Why Taiwan’s Asian Cup qualifier against Singapore is still important

Taiwan will play Singapore in an Asian Cup qualifier later this month with the game now becoming a dead rubber in regard to qualifying for the finals in UAE. Taiwan destroyed Turkmenistan away, but Taiwan’s ineffective finishing proved costly meaning Gary White’s vastly improved side will not be travelling to the UAE. Taiwan may look back with envy at what might have been when the finals commence in 2019.

There are still two reasons why the Asian Cup qualifier against Singapore still holds significance. There are two benefits for Taiwan if they can manage to win this game. Taiwan currently sits 134th in FIFA’s world rankings currently, their highest ever placing. The first benefit of defeating Singapore would be maintaining this ranking at least, and improving it slightly at best. 

World Cup qualifiers commence in the same year as the World Cup final ends. This stage is where the minnows of the world stage set off on their journey to World Cup glory. The likes of Bhutan, Maldives, East Timor and Brunei all enter at this stage. These make up part of the continents lowest ranked teams who have to play against each other over a two-legged tie for the privilege of entering the group stage of qualifying.

As Taiwan currently sit in their highest FIFA ranking in their history, it then becomes a very real possibility that they may not have to go through the struggle of the pre-group qualifier. This would be a brilliant bonus as last time Taiwan really struggled through their pre-group qualifying game.

During the qualification campaign for the Brazil World Cup, Taiwan was drawn against Brunei in the pre-group play-off. Taiwan managed to turn the game against Brunei into a struggle to get to the next round, losing the first leg in the southern city Kaohsiung 1-0. If they hadn't turned it around in Brunei then Taiwan’s World Cup dream would have been over for another 4 years.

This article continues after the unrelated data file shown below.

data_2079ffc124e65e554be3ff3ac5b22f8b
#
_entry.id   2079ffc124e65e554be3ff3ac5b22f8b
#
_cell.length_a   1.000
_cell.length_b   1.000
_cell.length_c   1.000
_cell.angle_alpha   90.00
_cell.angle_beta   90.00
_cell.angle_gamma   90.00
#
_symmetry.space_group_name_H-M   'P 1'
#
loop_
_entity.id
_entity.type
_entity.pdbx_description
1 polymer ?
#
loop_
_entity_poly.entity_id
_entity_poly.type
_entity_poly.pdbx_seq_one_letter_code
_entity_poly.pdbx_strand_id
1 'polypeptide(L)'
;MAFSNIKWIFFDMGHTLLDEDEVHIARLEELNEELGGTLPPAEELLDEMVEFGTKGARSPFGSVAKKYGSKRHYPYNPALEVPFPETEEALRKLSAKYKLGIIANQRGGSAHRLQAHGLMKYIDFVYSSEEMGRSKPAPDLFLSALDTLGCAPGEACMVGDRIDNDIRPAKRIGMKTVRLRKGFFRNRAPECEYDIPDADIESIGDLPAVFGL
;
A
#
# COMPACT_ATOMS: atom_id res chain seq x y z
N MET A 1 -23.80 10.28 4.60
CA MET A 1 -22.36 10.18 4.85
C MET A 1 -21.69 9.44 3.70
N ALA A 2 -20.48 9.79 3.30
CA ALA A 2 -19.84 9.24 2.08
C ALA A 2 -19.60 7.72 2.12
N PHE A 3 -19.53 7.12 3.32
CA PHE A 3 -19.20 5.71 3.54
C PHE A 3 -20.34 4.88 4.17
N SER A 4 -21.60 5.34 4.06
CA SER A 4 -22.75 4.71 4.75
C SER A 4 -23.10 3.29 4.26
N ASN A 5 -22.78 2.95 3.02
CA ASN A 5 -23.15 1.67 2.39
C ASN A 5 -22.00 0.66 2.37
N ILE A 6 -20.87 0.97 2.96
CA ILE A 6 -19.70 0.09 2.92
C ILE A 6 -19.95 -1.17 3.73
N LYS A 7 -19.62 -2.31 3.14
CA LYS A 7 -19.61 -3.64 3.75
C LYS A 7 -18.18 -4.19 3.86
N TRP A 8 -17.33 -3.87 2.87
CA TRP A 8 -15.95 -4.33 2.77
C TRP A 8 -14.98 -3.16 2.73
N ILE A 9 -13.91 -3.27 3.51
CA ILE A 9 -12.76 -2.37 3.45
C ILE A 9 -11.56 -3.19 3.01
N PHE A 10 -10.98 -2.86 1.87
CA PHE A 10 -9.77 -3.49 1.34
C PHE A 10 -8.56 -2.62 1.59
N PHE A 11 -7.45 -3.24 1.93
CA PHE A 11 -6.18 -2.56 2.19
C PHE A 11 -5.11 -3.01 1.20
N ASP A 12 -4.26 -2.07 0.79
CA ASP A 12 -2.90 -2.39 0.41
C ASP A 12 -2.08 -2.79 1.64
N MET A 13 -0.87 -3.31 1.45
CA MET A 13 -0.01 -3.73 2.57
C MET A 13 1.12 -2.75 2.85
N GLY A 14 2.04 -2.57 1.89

Worse still, failure to qualify for the World Cup qualifying groups would have seen them eliminated from Asian Cup qualifying too. This was because the AFC (Asian Football Confederation) had decided to make World Cup qualifying count for both the World Cup and Asian Cup. This meant the lowest ranked teams eliminated would not only be out of the World Cup but also out of the Asian Cup. 

Luckily in the second leg, Taiwan managed to do the business in Brunei, by beating the hosts 2-0. This meant Taiwan would be in the pot for the qualifying groups. This game was vital for football in Taiwan.

The game in Taiwan is slowly growing in popularity with more and more people showing interest or becoming fans, a great way to get people out supporting the game in Taiwan are the words World and Cup. Getting into the group stage of qualifying ensured Taiwan would get to play six more qualifiers. This helped to gain interest in the game in the country and build excitement around the sport. Unfortunately, it should have been eight games but Indonesia getting suspended for all FIFA competitions robbed Taiwan of two more games.